Dutch municipalities expect to receive 533 million euro in parking fees, ten times as much as in 1989. Amsterdam estimates to receive more than 130 million euro over 2009, i.e. one quarter of total municipal tax revenues.
Average annual increase municipal taxes, 1989–2009
Higher parking rates and extension of paid parking zones
The increase in parking fee revenues is mainly due to higher rates and extension of paid parking zones. The number of paid parking zones is growing and paid parking hours have been extended. The number of municipalities that introduced paid parking zones has grown from 126 in 1989 to 159 in 2009.
Parking fees one of the main sources of income in Amsterdam
With 131 million euro, parking fees constitute the highest part (nearly 25 percent) of total estimated municipal tax revenues in Amsterdam in 2009.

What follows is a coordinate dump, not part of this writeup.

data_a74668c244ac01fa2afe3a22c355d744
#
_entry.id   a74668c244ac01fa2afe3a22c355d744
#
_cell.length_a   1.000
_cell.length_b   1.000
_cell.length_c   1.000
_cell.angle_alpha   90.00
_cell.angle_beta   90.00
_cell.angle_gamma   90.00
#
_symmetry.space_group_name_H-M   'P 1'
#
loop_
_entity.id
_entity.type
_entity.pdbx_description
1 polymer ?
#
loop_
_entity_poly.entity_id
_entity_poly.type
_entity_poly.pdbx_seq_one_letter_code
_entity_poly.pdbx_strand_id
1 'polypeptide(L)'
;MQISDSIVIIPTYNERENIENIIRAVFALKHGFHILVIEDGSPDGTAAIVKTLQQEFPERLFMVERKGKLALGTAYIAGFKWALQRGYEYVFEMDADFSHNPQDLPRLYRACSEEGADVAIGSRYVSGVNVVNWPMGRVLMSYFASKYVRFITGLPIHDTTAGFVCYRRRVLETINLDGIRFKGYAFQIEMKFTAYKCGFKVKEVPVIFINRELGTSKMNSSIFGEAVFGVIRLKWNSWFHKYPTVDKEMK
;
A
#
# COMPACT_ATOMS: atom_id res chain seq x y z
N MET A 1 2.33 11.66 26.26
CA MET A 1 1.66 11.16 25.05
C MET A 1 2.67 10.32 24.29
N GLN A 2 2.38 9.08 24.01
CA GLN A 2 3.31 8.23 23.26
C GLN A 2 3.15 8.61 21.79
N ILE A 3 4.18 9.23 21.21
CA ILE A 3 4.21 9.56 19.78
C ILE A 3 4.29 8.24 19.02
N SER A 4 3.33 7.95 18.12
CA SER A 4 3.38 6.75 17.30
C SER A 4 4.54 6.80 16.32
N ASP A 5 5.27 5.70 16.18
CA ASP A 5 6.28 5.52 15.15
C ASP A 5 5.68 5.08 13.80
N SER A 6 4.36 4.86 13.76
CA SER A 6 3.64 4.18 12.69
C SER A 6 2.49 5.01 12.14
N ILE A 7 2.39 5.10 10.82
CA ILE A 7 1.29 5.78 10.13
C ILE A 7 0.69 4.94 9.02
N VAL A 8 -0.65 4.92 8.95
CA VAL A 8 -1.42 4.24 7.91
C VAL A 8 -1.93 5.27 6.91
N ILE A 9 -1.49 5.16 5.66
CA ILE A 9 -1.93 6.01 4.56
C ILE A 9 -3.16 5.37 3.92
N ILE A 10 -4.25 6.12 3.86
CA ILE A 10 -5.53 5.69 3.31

Parking fees also represent a considerable source of income for smaller municipalities featuring many tourist attractions. In Zandvoort and Valkenburg aan de Geul, for example, parking fees are estimated to account for 22 and 18 percent of total municipal tax revenues in 2009.
Municipalities charging parking fees by population, 2009
Paid parking zones mainly found in major cities
All municipalities with a population of more than 100 thousand charge parking fees. One in three municipalities with a population of 20 to 50 thousand and one in seven municipalities with fewer than 20 thousand residents have paid parking zones.
Share parking tax in total municipal tax revenues, 2009
In big cities, parking fees constitute a larger share of municipal revenues than in smaller municipalities. In the four major cities, parking fees make up 16 percent of estimated tax revenues. In smaller towns (20 thousand or fewer residents), the share is estimated at 6 percent in 2009.
Paul van der Beek